These portraits show two well-known Victorian actors in a ground-breaking production of The Merchant of Venice at the Lyceum Theatre in 1879. Henry Irving (1838–1905) became well known for his sympathetic portrayal of Shylock, while Ellen Terry (1847–1928) brought both power and tenderness to the role of Portia.
The images were produced through the process of photogravure – where a photographic negative is transferred to a metal plate and etched in. They form part of a six-volume collection of The Plays of Shakespeare, bound in green cloth with gilt flowers. This includes notes by the editor, author and publisher Charles Knight (1791–1873), alongside images of actors in each play.
Soon after he took on the management of the Lyceum Theatre, Irving staged and starred in The Merchant of Venice. While on a cruise in Tunis, he had been inspired by a Jewish merchant who struck him with the ‘lofty air of a king’ which quickly changed to hair-tearing rage in a quarrel about money. Many critics said Irving’s performance, in a Levantine robe, gave Shylock tragic dignity. It suggested that the Jew’s descent from calm to frenzied revenge was caused by Christian mistreatment. In 1879 Irving wrote that the play showed how ‘the worst passions of human nature are nurtured by undeserved persecution’.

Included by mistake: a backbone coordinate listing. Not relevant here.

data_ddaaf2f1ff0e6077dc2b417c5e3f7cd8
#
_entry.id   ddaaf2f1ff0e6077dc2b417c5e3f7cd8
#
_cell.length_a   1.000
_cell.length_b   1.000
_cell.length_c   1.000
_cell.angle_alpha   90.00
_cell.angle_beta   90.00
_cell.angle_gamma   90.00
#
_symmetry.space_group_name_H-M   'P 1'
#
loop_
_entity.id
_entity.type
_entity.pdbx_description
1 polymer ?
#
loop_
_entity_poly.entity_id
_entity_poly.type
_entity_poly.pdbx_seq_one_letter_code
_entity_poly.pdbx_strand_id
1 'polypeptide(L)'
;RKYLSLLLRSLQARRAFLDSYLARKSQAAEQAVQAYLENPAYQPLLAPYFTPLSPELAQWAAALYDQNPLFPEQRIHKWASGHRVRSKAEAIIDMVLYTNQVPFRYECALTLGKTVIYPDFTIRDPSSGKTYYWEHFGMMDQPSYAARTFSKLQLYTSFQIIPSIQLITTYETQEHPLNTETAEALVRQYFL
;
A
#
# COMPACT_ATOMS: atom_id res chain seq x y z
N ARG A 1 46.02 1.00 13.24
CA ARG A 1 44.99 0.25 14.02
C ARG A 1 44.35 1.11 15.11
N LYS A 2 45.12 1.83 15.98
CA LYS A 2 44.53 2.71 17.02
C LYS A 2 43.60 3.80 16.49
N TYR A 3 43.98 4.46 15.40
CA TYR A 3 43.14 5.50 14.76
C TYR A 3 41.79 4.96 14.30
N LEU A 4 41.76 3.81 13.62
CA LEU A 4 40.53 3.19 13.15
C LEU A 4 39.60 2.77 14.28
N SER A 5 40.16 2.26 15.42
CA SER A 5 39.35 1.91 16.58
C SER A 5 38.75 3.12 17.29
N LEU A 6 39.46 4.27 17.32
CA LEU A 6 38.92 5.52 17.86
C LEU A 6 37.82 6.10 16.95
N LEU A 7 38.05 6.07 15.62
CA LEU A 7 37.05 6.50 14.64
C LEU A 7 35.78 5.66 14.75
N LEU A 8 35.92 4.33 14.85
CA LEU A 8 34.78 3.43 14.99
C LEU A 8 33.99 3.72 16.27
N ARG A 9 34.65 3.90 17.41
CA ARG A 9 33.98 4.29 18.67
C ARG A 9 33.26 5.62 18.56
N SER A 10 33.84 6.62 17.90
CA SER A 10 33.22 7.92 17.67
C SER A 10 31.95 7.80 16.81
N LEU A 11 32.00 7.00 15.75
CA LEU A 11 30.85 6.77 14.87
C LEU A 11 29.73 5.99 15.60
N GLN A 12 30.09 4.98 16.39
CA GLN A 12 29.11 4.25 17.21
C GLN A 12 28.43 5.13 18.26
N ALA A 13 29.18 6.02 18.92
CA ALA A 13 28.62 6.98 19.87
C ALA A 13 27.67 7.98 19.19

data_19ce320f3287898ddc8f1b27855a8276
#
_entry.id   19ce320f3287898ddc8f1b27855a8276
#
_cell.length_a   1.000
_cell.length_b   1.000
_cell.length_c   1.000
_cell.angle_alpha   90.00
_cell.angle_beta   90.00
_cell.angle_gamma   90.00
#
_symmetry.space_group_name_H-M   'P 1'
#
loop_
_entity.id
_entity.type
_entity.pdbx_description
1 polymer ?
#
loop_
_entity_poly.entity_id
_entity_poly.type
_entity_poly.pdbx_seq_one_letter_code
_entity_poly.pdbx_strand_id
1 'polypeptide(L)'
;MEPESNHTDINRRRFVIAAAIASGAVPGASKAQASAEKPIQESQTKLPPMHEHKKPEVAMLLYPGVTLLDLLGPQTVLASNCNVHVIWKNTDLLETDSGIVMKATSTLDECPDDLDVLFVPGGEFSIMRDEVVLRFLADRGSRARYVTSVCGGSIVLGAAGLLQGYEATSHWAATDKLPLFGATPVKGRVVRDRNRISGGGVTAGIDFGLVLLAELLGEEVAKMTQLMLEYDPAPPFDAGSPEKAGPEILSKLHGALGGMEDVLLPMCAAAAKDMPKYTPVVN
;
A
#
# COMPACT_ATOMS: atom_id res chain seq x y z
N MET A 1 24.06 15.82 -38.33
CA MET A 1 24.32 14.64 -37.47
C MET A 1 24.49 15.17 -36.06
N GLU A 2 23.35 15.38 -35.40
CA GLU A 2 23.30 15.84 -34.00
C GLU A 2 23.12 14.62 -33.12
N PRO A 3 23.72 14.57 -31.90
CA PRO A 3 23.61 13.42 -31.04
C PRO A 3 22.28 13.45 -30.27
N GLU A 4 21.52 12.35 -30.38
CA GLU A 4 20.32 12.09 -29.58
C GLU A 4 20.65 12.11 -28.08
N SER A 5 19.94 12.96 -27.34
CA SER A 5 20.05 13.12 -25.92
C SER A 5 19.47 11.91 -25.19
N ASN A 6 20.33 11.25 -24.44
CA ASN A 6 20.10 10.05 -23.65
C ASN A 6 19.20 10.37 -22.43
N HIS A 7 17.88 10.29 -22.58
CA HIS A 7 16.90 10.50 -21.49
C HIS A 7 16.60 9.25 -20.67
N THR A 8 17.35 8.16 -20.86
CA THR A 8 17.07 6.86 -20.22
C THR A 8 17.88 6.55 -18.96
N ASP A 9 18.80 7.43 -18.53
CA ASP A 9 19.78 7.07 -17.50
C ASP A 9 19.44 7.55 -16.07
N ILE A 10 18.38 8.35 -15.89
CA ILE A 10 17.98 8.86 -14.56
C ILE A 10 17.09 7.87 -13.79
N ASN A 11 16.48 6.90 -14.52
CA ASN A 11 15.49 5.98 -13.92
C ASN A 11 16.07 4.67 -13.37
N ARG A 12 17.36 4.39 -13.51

Henry Irving adapted Shakespeare’s play to draw out this tragic meaning. He omitted some of the most anti-Semitic lines and added a poignant scene after Jessica’s elopement, showing Shylock returning across a desolate stage, to find his house deserted.
This print shows Ellen Terry in the role of Portia, disguised as a male lawyer in the climactic trial scene (4.1). It is based on an 1883 painting by Louise Jopling (1843–1933), a close friend of Terry’s. The painting, once owned by Irving, is now lost – though the red legal robes have survived to be displayed at Terry’s house in Kent.
Ellen Terry played many of Shakespeare’s heroines to great acclaim. But she said that the role of Portia (which she first acted in 1875) had given her the ‘feeling of the conqueror’ for the first and last time.
 Both quotes are in Gross, Shylock, p. 128.
 Ellen Terry, The Story of My Life: Recollections and Reflections (New York, 1907), p. 115. Quoted in John Drakakis (ed.), The Arden Shakespeare: The Merchant of Venice (London: Bloomsbury, 2010), p. 116.